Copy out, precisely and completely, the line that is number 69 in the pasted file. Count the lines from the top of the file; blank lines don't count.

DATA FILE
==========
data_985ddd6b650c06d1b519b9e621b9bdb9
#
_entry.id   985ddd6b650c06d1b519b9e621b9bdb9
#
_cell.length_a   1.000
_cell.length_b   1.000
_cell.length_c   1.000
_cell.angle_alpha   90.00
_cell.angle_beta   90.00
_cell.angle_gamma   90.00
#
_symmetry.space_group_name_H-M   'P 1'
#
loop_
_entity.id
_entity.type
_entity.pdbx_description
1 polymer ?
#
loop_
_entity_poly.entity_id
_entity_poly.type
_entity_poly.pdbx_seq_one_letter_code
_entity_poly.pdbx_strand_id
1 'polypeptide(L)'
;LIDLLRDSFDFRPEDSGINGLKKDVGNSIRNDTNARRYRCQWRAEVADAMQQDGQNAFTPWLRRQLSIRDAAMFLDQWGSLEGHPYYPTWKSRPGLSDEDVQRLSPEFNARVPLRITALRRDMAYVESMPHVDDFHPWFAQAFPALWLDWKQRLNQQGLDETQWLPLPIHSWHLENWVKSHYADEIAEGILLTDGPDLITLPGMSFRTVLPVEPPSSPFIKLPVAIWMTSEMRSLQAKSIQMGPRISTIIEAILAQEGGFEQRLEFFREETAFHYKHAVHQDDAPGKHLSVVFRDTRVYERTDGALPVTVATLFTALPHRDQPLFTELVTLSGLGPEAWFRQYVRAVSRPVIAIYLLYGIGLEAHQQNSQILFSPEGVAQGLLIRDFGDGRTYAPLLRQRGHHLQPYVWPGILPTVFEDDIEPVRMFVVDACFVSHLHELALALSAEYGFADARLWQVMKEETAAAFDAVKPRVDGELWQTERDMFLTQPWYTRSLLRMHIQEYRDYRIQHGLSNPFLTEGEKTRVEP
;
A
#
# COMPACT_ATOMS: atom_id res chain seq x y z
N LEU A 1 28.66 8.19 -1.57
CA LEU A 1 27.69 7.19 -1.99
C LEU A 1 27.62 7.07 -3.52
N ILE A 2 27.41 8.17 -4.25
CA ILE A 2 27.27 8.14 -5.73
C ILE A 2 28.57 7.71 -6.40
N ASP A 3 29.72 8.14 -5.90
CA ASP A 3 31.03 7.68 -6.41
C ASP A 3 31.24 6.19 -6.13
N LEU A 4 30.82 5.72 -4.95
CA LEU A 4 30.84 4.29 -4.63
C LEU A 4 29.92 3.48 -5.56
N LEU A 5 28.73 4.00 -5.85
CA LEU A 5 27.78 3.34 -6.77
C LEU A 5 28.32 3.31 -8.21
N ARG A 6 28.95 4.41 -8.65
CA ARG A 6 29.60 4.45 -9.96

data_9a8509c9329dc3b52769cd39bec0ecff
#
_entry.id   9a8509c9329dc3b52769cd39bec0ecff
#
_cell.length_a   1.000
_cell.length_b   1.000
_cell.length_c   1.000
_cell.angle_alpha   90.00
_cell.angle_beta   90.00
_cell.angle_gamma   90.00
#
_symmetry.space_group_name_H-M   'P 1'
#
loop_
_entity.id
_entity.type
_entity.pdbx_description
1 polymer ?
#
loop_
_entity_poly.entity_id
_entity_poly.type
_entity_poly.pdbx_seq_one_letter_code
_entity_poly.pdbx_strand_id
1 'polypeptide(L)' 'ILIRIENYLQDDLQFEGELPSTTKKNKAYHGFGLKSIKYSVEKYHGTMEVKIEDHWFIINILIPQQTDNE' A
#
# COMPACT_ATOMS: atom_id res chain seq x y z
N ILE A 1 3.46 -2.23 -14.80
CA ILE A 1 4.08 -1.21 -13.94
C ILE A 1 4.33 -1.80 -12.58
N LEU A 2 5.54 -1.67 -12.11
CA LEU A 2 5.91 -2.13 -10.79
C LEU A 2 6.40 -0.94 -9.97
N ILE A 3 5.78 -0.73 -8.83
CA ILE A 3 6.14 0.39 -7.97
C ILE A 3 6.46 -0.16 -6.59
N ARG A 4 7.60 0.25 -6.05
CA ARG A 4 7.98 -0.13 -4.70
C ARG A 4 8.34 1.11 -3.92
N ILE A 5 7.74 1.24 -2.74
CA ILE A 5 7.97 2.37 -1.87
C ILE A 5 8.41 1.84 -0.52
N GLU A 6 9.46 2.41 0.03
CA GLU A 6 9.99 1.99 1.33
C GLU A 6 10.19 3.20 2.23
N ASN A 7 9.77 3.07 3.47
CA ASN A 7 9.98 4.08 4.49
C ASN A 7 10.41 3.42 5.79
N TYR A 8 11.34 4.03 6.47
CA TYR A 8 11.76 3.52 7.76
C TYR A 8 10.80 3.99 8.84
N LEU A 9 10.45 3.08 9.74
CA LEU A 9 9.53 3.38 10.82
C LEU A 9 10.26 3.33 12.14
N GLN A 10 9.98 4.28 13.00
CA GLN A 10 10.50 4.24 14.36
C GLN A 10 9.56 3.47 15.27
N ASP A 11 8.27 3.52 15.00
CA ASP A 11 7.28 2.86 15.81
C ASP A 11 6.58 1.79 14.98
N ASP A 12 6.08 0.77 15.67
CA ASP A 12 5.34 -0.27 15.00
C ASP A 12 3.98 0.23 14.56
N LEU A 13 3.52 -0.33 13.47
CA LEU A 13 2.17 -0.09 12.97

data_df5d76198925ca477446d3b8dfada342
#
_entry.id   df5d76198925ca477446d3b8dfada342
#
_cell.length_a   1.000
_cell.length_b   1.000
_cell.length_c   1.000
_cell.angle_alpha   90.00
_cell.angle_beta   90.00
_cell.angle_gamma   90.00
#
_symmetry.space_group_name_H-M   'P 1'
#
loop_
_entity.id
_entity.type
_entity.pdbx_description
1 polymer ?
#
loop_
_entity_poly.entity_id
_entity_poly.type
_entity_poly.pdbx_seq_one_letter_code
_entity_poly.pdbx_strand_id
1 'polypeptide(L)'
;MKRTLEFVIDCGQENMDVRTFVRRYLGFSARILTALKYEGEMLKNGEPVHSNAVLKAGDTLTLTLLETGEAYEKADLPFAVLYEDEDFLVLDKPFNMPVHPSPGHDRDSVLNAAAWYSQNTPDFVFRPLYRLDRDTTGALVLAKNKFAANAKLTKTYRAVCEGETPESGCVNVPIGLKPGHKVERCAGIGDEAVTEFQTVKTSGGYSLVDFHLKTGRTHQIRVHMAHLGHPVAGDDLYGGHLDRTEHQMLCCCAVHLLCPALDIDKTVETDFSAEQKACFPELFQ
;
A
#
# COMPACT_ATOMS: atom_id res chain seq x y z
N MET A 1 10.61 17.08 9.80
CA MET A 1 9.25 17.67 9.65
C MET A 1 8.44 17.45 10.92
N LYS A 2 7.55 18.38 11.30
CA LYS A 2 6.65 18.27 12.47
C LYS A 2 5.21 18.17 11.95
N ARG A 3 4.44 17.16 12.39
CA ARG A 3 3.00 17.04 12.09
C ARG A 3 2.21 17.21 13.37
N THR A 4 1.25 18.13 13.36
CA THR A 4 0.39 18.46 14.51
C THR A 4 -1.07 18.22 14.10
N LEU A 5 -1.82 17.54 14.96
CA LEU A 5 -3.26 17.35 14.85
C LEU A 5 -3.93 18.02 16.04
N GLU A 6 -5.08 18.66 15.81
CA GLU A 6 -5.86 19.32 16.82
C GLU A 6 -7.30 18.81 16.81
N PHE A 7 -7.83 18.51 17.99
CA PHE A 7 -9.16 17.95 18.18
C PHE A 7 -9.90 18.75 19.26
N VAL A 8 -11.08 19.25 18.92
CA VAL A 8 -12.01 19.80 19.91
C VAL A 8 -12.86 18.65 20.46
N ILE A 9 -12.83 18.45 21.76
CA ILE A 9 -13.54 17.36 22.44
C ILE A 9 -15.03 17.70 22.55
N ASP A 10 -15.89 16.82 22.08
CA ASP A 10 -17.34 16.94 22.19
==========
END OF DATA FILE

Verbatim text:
_entity_poly.type